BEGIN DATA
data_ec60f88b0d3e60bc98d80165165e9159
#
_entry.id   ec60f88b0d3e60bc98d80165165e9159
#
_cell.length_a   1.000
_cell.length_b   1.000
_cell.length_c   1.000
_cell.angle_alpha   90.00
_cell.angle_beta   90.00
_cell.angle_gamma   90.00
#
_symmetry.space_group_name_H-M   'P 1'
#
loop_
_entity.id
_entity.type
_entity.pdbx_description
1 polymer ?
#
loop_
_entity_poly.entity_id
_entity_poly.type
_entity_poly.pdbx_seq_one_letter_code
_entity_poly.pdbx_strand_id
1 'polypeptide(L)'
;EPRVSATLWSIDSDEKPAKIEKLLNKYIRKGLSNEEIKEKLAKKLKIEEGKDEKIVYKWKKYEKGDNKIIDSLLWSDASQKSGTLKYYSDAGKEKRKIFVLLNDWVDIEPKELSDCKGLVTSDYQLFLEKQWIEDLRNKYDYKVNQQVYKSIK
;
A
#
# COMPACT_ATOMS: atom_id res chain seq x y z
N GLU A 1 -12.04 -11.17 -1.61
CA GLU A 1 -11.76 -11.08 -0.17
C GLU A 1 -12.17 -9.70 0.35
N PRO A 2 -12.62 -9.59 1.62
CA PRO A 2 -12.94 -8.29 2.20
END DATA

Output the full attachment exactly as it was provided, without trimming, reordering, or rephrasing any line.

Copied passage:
data_ec60f88b0d3e60bc98d80165165e9159
#
_entry.id   ec60f88b0d3e60bc98d80165165e9159
#
_cell.length_a   1.000
_cell.length_b   1.000
_cell.length_c   1.000
_cell.angle_alpha   90.00
_cell.angle_beta   90.00
_cell.angle_gamma   90.00
#
_symmetry.space_group_name_H-M   'P 1'
#
loop_
_entity.id
_entity.type
_entity.pdbx_description
1 polymer ?
#
loop_
_entity_poly.entity_id
_entity_poly.type
_entity_poly.pdbx_seq_one_letter_code
_entity_poly.pdbx_strand_id
1 'polypeptide(L)'
;EPRVSATLWSIDSDEKPAKIEKLLNKYIRKGLSNEEIKEKLAKKLKIEEGKDEKIVYKWKKYEKGDNKIIDSLLWSDASQKSGTLKYYSDAGKEKRKIFVLLNDWVDIEPKELSDCKGLVTSDYQLFLEKQWIEDLRNKYDYKVNQQVYKSIK
;
A
#
# COMPACT_ATOMS: atom_id res chain seq x y z
N GLU A 1 -12.04 -11.17 -1.61
CA GLU A 1 -11.76 -11.08 -0.17
C GLU A 1 -12.17 -9.70 0.35
N PRO A 2 -12.62 -9.59 1.62
CA PRO A 2 -12.94 -8.29 2.20